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15 Surprising Foods That Aren't From Where You Think

OMG October 10, 2017 By Vincent

The different cuisines from across the globe are what makes cuisine and culture so diverse and exciting and offers us an array of edible options for our meals. Sometimes we are surprised at new discoveries and bites to excite our palates and other times there are things we are comfortable with and have long since known their origin, but you may be surprised where a few of these well-known staples come from.

Donut

Take, for example, the humble donut. An icon of American gastronomy, it has long been thought that American Hanson Gregory invented them whilst he was aboard a lime-trading ship in 1847 but the Dutch have long disputed it as one of their own distinct delicacies but with no solid evidence to back it up.

skeeze.Pixabay.com

However, the earliest recorded recipe for doughnuts comes from 1800 when a Baroness Elizabeth Dimsdale from Hertfordshire, England, noted down a recipe for 'dow nuts' taken from a local cook, known only as Mrs. Fordham. So as it stands, the English have the earliest claim to the sugary, fried treat.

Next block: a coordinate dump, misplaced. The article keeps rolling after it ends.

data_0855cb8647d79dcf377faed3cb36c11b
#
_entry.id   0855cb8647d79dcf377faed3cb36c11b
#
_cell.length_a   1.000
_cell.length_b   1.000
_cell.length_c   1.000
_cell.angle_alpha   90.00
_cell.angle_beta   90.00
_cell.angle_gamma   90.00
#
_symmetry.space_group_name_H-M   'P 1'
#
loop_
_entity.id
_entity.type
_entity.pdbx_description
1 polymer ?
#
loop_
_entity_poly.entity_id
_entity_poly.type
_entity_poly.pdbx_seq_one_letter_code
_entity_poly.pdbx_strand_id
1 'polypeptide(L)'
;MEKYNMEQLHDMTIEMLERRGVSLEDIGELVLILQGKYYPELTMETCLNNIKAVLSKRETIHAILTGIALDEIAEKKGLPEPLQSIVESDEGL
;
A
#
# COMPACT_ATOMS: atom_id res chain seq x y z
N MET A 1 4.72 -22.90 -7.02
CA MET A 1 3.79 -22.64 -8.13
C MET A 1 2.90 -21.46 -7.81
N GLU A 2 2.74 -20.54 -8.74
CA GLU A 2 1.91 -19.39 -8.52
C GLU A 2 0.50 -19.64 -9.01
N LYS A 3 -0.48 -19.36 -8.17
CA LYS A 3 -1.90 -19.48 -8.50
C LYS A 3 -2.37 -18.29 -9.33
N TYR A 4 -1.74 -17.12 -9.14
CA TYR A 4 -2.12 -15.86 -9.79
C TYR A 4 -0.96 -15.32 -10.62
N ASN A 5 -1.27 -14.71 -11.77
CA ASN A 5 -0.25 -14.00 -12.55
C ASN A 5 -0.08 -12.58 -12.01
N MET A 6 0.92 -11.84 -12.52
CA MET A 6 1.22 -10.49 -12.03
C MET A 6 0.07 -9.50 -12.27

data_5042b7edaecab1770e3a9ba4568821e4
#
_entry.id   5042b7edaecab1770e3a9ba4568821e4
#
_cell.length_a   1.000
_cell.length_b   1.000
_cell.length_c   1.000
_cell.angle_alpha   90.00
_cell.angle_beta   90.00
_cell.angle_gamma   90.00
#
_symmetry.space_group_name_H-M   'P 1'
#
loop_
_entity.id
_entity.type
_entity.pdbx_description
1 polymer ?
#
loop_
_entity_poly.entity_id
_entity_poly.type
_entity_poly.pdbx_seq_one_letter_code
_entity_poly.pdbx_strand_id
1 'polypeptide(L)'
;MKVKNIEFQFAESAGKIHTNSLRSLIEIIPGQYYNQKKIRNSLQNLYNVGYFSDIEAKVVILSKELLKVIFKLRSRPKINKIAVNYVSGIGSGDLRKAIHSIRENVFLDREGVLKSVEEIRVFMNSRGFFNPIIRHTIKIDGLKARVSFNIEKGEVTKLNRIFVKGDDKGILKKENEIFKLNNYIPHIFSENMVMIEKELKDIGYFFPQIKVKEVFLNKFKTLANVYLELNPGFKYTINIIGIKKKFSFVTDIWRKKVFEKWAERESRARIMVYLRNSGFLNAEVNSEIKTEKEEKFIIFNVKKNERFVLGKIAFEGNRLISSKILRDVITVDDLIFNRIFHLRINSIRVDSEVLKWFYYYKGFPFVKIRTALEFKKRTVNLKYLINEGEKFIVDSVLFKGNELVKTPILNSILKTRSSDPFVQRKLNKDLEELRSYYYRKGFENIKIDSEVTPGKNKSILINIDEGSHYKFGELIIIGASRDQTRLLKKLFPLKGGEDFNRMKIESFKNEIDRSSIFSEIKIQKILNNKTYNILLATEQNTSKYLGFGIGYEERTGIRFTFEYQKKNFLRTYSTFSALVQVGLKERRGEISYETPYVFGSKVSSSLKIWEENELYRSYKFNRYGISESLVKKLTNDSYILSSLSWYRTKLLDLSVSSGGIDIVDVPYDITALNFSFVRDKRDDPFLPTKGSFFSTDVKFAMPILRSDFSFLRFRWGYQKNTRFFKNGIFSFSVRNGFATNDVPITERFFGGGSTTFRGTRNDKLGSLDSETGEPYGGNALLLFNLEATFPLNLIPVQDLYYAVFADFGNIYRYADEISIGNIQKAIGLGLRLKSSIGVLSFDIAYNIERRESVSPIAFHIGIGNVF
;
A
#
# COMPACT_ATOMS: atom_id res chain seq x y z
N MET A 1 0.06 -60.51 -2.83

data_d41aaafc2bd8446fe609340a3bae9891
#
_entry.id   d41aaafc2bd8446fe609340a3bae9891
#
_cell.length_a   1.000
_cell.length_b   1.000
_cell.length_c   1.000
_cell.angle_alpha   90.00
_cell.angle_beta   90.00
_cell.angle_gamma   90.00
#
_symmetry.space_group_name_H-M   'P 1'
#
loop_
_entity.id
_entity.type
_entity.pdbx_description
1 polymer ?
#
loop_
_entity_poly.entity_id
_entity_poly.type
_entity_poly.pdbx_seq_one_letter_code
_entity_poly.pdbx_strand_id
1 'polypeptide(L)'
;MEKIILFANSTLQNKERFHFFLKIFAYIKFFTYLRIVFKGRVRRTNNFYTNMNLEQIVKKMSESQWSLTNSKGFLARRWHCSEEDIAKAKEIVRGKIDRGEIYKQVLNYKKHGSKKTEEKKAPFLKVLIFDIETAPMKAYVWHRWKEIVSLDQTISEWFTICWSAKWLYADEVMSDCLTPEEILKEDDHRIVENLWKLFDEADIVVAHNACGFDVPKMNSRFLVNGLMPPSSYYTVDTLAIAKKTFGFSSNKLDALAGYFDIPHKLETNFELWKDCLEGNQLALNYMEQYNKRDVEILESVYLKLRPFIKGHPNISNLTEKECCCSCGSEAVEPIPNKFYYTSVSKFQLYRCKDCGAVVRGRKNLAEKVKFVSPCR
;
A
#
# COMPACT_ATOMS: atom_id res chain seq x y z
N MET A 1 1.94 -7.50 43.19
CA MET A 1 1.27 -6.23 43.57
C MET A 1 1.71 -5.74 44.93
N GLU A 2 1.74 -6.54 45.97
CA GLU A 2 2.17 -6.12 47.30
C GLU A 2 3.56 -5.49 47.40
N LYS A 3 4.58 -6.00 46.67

French Fries

Surely it's all in the name of these delightfully salty snacks, non? Well apparently not, as some historians claim that the recipe comes from Belgian villagers who prepared potatoes in the winter by frying them because it was the same way they prepared fish when rivers weren’t frozen in the 17th century.

Lorena Cupcake/Flickr.com

Given its location next to France, the same spoken language (in regions) and the joyful alliteration, the name of French Fries stuck forever condemning Belgium to fight to be rightfully recognized as the country that brought us frites.

Croissants 

Another French staple that doesn't come from France but rather, another European nation. Austria brought the world the kipfel, a crescent-shaped pastry made using a lot of butter, sound familiar?

SKopp/commons.wikimedia.org

To be fair, the French took this idea and then used puff pastry to make the distinctly French treat, but its origins are not as Gallic as you might have thought. 

Crab Rangoon

Go out for Chinese food, and you'll most likely see this dish on the menu, but if you actually end up in China at any point in your life, you'll have a tough time finding this to eat as it's actually from America.